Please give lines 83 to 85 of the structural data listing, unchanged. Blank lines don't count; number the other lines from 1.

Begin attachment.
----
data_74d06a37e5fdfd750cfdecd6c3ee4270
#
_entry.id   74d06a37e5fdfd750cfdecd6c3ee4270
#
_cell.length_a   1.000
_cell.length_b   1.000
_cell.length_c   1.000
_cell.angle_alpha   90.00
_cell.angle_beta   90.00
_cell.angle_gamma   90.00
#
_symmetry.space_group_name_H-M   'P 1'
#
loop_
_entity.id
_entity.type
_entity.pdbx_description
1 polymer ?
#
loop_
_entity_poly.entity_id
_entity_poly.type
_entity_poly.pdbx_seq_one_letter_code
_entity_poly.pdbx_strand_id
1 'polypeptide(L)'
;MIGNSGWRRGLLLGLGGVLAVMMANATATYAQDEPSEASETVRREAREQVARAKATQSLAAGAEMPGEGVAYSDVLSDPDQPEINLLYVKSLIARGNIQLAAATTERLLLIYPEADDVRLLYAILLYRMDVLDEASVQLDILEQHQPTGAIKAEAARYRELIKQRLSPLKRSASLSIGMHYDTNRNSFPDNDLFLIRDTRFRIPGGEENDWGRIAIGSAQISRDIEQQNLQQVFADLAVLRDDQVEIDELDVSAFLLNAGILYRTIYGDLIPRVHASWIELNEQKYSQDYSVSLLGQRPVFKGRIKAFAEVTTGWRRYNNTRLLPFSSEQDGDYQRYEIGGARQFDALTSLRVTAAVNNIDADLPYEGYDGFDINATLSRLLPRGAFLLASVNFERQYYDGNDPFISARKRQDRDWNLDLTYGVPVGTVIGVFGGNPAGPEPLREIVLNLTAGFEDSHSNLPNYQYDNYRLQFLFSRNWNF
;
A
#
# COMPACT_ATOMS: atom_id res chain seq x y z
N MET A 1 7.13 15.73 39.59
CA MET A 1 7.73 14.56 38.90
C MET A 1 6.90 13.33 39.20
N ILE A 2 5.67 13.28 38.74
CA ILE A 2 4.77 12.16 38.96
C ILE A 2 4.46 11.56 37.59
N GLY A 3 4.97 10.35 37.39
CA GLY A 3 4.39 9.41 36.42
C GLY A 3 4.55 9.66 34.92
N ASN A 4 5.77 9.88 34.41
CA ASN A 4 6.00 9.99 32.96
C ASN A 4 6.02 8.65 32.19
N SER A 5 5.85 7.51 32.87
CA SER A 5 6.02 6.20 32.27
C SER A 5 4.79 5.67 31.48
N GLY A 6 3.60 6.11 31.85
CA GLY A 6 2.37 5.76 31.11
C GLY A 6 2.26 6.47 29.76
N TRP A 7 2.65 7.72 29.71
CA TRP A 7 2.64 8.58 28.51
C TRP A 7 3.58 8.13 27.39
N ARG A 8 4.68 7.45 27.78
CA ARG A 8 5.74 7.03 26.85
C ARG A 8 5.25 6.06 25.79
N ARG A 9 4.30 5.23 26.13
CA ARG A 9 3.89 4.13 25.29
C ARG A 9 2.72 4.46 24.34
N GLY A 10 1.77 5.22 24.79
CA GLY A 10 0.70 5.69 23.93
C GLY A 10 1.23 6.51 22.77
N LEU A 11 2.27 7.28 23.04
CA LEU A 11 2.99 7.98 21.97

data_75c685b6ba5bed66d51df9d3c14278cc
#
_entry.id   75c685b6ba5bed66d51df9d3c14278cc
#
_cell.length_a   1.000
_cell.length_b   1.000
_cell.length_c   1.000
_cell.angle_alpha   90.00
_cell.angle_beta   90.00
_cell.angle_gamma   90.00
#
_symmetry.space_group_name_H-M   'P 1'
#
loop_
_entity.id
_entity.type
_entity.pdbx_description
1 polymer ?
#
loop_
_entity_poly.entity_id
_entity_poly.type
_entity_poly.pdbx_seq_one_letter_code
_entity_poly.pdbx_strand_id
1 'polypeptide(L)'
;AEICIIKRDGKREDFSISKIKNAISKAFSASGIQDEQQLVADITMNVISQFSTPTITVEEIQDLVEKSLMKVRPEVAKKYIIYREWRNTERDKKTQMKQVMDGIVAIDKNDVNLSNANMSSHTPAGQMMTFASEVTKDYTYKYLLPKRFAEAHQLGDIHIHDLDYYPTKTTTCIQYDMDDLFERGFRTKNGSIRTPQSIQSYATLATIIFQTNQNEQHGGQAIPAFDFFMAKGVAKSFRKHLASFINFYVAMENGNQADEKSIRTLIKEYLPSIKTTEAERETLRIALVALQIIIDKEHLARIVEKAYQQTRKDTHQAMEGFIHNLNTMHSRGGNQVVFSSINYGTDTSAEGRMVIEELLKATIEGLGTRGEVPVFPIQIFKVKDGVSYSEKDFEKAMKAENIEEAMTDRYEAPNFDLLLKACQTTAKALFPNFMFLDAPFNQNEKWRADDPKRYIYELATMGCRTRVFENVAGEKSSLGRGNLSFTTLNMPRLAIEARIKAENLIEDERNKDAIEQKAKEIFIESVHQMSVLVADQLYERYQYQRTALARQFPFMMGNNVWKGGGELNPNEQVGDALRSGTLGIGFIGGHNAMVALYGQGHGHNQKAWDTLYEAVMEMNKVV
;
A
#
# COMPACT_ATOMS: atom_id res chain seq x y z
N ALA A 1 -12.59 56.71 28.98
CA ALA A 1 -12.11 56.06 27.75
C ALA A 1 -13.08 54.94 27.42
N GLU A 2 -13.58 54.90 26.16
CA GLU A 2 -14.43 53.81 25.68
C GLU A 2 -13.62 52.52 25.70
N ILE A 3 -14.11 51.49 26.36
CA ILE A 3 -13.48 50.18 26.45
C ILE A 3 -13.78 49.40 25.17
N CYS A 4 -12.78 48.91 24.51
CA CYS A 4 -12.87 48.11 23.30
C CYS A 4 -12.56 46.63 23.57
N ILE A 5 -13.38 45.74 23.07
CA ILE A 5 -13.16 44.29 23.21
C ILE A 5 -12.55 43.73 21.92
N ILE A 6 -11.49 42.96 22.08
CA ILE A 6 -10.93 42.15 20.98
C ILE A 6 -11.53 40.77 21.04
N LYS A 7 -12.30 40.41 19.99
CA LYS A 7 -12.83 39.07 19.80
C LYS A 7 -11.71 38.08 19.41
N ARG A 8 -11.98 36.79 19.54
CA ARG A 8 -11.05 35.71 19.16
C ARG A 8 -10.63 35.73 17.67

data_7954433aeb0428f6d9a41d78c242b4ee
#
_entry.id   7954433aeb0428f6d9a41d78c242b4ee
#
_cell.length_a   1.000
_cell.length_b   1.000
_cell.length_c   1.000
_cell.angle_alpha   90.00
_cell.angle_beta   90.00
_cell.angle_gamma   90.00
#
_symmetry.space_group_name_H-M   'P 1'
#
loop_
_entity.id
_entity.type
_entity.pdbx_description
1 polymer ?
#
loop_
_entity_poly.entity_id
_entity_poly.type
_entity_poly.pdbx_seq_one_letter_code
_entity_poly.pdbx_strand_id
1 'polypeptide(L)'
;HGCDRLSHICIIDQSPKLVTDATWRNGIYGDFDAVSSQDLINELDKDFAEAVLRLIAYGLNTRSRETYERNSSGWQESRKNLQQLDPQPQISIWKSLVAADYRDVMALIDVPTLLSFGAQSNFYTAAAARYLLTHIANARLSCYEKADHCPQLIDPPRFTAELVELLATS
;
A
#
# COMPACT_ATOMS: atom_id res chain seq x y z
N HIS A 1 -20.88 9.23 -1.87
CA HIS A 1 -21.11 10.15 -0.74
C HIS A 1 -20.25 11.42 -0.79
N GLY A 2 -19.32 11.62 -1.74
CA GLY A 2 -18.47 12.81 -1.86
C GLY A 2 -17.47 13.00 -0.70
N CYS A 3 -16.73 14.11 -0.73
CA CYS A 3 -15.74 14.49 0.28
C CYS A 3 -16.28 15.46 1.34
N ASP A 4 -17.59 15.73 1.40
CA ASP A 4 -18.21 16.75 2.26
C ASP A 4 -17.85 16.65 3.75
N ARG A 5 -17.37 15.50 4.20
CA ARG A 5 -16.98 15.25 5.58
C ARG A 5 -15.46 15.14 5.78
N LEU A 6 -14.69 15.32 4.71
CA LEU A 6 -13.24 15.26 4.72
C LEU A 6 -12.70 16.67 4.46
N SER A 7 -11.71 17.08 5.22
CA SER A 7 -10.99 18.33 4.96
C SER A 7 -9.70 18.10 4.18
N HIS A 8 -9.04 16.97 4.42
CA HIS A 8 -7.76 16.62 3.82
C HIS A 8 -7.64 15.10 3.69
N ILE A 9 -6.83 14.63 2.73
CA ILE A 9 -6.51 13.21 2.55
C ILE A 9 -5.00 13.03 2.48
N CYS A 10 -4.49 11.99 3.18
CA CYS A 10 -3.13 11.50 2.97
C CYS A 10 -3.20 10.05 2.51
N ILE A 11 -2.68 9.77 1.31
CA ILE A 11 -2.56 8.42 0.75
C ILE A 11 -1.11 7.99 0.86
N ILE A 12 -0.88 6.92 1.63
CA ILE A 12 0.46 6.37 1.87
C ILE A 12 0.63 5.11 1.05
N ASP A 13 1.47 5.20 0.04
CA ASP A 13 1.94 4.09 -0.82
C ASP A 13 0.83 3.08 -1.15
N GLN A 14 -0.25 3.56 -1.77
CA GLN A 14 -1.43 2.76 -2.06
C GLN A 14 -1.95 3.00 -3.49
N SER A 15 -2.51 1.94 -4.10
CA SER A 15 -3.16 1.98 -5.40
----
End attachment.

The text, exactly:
_entity_poly.entity_id
_entity_poly.type
_entity_poly.pdbx_seq_one_letter_code